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Rush for rationed COVID tests crashes Taiwan's health insurance system

59,000 rapid antigen test kits were sold at 2,323 locations from 7 a.m. to 9 a.m.

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People lined up to purchase government-rationed rapid antigen test kits outside pharmacy in Taipei's Shilin District on April 28. 

People lined up to purchase government-rationed rapid antigen test kits outside pharmacy in Taipei's Shilin District on April 28.  (CNA photo)

TAIPEI (Taiwan News) — A rush to stock up on home COVID test kits on the first day of a new rationing scheme crashed Taiwan's National Health Insurance (NHI) system on Thursday (April 28).

Taiwan's new rationing system for home rapid antigen test kits went into effect that morning. Under the new program, any resident who holds an NHI card or Alien Resident Certificate (ARC) can receive a test kit, which contains five rapid tests for a price NT$500 (US$17).

Similar to the mask rationing system that was launched in 2020, those whose NHI cards or ARCs end with odd numbers (1, 3, 5, 7, 9) are restricted to purchasing test kits on Mondays, Wednesdays, and Fridays. Those whose cards end with even numbers (0, 2, 4, 6, 8) are limited to buying test packets on Tuesdays, Thursdays, and Saturdays, with both allowed to make purchases on Sundays.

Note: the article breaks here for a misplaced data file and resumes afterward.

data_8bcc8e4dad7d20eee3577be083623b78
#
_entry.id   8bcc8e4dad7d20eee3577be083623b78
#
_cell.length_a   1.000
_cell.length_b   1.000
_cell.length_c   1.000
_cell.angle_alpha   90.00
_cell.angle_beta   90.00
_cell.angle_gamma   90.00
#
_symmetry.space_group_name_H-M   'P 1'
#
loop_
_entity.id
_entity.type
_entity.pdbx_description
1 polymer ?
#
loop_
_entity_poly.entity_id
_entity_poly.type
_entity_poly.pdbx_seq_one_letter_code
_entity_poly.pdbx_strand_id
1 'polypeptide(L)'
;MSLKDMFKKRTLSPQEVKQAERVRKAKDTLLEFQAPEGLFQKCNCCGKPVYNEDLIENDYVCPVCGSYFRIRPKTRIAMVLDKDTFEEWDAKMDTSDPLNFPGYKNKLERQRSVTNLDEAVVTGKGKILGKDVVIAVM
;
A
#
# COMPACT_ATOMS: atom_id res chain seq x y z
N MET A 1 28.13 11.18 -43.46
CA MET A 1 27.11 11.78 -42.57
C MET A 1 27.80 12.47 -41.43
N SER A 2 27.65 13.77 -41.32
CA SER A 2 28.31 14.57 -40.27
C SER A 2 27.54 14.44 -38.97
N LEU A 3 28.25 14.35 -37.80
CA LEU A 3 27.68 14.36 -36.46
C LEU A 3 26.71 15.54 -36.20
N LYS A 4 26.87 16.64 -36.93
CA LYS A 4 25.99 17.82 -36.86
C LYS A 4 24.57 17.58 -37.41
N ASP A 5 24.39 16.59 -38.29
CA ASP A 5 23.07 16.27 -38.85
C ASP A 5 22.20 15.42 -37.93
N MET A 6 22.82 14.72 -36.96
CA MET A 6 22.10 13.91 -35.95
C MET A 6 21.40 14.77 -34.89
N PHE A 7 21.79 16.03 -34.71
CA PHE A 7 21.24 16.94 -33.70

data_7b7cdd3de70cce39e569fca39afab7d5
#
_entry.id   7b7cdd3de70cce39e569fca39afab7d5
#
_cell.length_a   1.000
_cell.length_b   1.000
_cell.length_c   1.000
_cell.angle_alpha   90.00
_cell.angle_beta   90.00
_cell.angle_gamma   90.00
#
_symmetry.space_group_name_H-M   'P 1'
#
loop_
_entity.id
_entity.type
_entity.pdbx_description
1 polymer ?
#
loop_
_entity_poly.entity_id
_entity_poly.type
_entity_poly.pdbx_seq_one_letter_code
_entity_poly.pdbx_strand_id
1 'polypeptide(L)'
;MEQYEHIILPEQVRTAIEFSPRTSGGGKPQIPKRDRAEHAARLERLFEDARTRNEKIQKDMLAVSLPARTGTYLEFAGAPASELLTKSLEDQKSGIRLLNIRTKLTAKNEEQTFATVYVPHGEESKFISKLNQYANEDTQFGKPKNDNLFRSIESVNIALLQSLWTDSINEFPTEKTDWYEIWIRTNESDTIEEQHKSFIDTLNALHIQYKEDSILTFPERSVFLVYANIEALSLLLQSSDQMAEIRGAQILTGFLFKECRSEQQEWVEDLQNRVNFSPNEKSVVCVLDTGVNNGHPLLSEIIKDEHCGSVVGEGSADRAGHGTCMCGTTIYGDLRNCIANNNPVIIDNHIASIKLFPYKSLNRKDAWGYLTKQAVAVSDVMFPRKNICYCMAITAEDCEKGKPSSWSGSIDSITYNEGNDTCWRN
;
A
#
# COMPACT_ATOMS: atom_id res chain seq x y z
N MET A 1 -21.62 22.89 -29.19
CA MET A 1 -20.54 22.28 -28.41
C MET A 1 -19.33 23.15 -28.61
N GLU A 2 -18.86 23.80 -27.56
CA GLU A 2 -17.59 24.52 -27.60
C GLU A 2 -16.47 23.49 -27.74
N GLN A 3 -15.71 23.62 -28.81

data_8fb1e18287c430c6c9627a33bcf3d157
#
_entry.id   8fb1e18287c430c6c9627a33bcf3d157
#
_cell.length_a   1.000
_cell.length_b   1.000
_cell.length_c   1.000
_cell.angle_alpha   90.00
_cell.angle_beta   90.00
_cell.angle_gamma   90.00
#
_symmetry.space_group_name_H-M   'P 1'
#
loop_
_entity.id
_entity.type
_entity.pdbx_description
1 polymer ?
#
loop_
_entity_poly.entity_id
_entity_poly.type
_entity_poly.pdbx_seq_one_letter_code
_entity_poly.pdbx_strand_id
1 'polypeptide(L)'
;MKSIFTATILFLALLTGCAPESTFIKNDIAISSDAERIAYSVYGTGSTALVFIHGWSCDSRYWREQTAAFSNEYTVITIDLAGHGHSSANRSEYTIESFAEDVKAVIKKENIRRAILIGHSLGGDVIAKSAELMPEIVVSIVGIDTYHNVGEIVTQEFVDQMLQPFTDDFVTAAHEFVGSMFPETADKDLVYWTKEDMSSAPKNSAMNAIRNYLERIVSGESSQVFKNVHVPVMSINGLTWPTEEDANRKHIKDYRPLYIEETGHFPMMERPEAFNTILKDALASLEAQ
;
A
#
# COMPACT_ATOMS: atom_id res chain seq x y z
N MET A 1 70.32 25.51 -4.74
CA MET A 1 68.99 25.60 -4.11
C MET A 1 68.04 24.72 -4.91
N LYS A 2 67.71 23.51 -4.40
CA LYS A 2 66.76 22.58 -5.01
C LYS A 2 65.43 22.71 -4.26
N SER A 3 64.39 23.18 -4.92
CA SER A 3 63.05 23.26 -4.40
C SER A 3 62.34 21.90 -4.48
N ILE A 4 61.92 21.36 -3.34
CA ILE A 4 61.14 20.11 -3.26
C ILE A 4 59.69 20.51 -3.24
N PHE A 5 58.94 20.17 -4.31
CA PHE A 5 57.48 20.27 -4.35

Over 50 million test kits are to be made available at 4,909 pharmacies through the rationing program. However, because each pharmacy has presently only been allowed 78 test kits, long lines formed outside pharmacies early on Thursday morning as sales began at 7 a.m.

Apparently due to the large influx of people flooding the system all at once, the NHI experienced a major crash at 8:30 a.m. on Thursday morning, reported CNA. Due to the crash, many pharmacies were forced to suspend sales and wait for the system to return to normal.

The NHI stated that after emergency repairs were carried out, the system reportedly returned to normal by 8:45 a.m. According to the NHI, 59,000 rapid antigen test kits were sold at 2,323 locations from 7 a.m. to 9 a.m.

In anticipation of an influx of people seeking to buy test kits under the new program, CECC head Chen Shih-chung (陳時中) said "When lining up, the limit is still one card per person. You can use another person's card, but one person cannot use multiple cards."